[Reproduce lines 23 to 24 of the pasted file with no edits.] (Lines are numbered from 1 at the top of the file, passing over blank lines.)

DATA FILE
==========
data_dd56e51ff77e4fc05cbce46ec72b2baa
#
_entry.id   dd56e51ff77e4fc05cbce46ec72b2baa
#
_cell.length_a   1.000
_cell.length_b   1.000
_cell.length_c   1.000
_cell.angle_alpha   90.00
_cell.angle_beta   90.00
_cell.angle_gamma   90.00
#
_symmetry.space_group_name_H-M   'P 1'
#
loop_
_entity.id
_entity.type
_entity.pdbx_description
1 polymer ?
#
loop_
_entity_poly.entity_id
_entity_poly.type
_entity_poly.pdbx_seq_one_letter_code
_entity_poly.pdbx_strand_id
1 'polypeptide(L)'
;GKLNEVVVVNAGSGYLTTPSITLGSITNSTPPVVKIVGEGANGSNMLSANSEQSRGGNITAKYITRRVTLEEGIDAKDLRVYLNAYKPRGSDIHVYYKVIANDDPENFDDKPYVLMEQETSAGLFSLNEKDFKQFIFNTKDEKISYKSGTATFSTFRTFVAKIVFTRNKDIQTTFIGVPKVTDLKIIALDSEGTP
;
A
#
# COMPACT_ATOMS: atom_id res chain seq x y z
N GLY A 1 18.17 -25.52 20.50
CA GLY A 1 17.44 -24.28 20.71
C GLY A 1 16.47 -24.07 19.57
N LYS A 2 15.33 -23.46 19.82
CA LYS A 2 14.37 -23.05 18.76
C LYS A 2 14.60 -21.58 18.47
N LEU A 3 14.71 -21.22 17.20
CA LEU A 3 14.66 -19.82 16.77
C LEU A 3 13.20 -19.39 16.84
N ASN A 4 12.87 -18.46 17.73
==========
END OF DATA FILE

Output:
_entity_poly.pdbx_seq_one_letter_code
_entity_poly.pdbx_strand_id